A new study may offer women one more reason to kick the smoking habit before becoming pregnant: a potentially reduced risk of early miscarriage.
In a study of nearly 1,300 Japanese women with a past pregnancy, researchers found that those who smoked heavily early in pregnancy were more than twice as likely as non-smokers to suffer a miscarriage in the first trimester.
There are many reasons for women to quit smoking before becoming pregnant. The habit has been linked to increased risks of stillbirth, preterm delivery and low birthweight.
But studies so far have come to conflicting conclusions as to whether smoking might contribute to miscarriage risk.
These latest findings, reported in the journal Human Reproduction, support a connection.
For the study, researchers led by Dr. Sachiko Baba of Osaka University reviewed the records of 430 women who’d suffered a first-trimester miscarriage. They compared each woman with two others the same age who had given birth that same year.
Overall, the researchers found, women who smoked heavily during pregnancy - at least 20 cigarettes per day - were more than twice as likely as the non-smokers to have a miscarriage.
Seven percent (32) of the 430 women who suffered a miscarriage smoked that amount, versus four percent (36) of the 860 women who delivered a baby.
Previous research has led to estimates that up to eight percent of pregnancies end in miscarriage between six and eight weeks after the woman’s last period, but after 10 weeks that rate drops to two percent.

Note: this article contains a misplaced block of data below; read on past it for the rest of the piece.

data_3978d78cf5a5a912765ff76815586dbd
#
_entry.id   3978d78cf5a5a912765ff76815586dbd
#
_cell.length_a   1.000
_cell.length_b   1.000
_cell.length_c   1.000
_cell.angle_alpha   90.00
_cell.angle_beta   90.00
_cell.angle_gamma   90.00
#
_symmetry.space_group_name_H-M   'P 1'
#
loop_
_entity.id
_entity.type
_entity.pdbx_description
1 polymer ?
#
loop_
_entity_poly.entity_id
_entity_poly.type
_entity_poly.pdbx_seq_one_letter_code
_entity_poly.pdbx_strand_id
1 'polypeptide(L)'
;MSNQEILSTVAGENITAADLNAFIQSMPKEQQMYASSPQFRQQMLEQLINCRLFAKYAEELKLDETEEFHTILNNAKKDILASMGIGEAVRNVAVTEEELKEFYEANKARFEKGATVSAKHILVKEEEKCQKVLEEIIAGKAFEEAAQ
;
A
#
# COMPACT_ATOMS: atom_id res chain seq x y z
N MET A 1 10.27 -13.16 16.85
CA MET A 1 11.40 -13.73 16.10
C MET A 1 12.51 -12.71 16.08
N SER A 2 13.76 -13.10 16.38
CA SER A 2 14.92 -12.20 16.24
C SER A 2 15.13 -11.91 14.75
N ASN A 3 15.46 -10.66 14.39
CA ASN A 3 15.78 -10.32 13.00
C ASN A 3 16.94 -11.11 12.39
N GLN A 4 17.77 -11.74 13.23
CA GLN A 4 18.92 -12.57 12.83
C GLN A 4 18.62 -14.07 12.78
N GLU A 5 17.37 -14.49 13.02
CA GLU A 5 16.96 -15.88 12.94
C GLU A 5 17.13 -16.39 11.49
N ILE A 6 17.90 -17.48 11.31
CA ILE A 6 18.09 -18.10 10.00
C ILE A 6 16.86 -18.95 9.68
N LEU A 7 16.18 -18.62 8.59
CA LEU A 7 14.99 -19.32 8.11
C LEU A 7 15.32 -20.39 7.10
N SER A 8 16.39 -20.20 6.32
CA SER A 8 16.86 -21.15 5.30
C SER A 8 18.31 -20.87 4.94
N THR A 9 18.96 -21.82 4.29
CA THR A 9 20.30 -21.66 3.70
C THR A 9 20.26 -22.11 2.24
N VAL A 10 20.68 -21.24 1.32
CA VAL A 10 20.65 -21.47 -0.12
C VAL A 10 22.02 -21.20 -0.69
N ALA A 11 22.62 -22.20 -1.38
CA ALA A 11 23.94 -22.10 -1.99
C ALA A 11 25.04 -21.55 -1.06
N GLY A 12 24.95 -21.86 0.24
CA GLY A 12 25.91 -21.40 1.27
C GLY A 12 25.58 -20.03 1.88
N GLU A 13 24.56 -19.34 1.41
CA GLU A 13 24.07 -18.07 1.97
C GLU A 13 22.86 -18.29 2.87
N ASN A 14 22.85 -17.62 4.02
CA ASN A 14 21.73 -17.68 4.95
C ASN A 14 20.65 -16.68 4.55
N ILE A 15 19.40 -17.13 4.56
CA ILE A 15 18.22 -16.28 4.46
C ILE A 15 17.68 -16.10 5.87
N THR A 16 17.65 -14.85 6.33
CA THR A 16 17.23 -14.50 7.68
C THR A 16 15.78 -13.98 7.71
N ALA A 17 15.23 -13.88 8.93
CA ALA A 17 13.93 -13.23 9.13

Most miscarriages happen in the first trimester and experts believe that the majority of those are caused by random genetic abnormalities that cannot be prevented. However, certain lifestyle habits have been linked to a relatively increased risk of miscarriage - including heavy drinking, drug use and, in some studies, smoking.
The current findings do not prove that smoking, itself, was the reason for the increased miscarriage risk seen in the study group. But the researchers were able to account for several other factors, including the women’s reported drinking habits and histories of past miscarriages. And the smoking-miscarriage link remained.
Baba’s team also found that women who worked during the first trimester were 65 percent more likely to have a miscarriage than those who did not work outside the home.
Of women who suffered a miscarriage, one-third said they’d worked outside the home, compared with 19 percent of those who gave birth.
It’s not clear what to make of that finding, according to the researchers. One problem is that they lacked any employment information on a large portion of the study group - 35 percent.
More importantly, they could not divide the women into job types.
Some studies, Baba’s team notes, have linked certain jobs with high physical demands or chemical exposures to miscarriage risk. One recent study, for instance, found that women exposed to anesthesia fumes in veterinary centers had a higher-than-average miscarriage risk.
However, the researchers write, they know of no studies outside of Japan that have linked employment, as a whole, to an increased miscarriage risk.
More research is needed, they say, to explain the finding.
According to the American College of Obstetricians and Gynecologists, there is no proof that working during pregnancy raises a woman’s miscarriage risk.